PC: Absolutely. When we did Vegas, that was a different story completely. We played there for almost a month and we’d done two sets. We’d done like a deep cuts set, like a 45 minute set. And then we went over and played the Hysteria album in full. And that worked. Because you had really diehard fans com in from Chile, Singapore, all around the world just to see that. But you do that in a regular touring cycle, and you’re time is precious. And you really need every moment to count. And unfortunately it goes down like a wet fart in a space suit. You actually see the reaction of the people. It’s like, wow, they’re not digging this. And you go, our time could have been used more effectively and wisely. A song like “Scar,” it would definitely work in that Vegas set up. But certainly not like now. Even last tour, we were doing a song, “Paper Sun” off the Euphoria album. And it really wasn’t going down that well. But we said, ‘We’re going to do it anyway because we dig playing it.’ And that was a great thing. And it was quite popular at the time when the album was out.  But you have so many songs that you have to kick out, so it’s kind of hard if you want to do a deep cut. You have to have a very specific reason to put it in.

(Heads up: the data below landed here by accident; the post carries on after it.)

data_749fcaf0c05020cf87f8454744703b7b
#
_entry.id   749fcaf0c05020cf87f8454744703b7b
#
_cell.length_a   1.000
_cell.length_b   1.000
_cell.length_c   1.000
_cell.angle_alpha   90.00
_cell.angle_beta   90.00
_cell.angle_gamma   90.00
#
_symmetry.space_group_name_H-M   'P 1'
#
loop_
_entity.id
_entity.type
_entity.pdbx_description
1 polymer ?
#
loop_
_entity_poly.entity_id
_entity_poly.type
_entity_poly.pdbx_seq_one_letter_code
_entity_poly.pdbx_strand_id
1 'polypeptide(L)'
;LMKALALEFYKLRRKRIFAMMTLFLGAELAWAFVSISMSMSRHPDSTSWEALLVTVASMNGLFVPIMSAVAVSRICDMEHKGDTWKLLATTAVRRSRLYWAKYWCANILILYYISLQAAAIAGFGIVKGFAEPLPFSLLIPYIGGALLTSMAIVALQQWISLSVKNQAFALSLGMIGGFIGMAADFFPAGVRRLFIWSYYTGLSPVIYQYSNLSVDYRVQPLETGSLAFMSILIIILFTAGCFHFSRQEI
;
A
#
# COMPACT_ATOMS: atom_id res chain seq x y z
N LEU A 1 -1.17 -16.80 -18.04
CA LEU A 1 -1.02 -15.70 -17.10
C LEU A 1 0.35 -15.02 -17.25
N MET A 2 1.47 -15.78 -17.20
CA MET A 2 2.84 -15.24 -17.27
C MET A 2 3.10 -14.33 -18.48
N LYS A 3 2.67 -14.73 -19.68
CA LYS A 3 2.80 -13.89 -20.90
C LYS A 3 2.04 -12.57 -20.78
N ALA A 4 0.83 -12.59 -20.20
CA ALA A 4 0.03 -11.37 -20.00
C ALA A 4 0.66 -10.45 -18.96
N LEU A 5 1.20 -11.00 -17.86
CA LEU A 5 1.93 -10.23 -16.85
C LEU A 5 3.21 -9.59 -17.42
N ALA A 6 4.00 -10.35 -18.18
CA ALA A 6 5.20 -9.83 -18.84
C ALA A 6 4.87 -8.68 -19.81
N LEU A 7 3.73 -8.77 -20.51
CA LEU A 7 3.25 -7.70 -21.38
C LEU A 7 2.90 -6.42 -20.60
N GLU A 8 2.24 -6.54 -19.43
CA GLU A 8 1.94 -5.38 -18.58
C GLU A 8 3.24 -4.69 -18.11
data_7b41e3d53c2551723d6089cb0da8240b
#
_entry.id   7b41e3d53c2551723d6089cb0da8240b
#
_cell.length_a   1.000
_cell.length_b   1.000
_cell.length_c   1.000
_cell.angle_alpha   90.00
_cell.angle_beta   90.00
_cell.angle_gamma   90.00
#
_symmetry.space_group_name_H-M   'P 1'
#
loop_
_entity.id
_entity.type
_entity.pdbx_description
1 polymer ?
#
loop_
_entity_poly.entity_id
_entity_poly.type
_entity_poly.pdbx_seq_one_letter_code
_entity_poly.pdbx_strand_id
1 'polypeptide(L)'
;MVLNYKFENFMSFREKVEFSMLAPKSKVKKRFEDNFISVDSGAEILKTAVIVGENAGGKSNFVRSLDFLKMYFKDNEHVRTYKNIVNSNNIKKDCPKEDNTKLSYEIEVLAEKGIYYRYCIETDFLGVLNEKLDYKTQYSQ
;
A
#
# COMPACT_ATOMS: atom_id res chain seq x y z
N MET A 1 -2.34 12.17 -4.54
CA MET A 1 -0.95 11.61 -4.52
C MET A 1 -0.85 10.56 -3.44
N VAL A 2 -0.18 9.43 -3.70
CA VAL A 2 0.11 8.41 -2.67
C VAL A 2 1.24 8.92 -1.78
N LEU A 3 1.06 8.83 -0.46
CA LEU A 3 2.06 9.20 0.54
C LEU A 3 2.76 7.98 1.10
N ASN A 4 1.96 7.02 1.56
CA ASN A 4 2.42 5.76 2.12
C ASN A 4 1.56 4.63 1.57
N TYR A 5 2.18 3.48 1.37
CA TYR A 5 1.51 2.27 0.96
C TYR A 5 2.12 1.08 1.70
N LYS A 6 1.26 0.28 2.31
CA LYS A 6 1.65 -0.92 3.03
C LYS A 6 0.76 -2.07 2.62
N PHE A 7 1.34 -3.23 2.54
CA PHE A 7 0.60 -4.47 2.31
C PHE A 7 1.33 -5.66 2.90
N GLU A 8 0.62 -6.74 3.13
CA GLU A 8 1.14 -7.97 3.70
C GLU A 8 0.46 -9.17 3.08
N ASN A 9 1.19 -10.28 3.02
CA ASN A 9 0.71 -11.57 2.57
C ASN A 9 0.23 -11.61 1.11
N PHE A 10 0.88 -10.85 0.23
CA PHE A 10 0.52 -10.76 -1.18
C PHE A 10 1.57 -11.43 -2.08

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Since 1987, you’ve essentially been required to play “Pour Some Sugar On Me” at every show. But what makes Def Leppard so great in concert is no matter how many times you’ve played the song, you still look like you’re having fun on stage. There’s never a sense of ‘I can’t believe we’re playing this again!’  How do you find the motivation to do that night after night?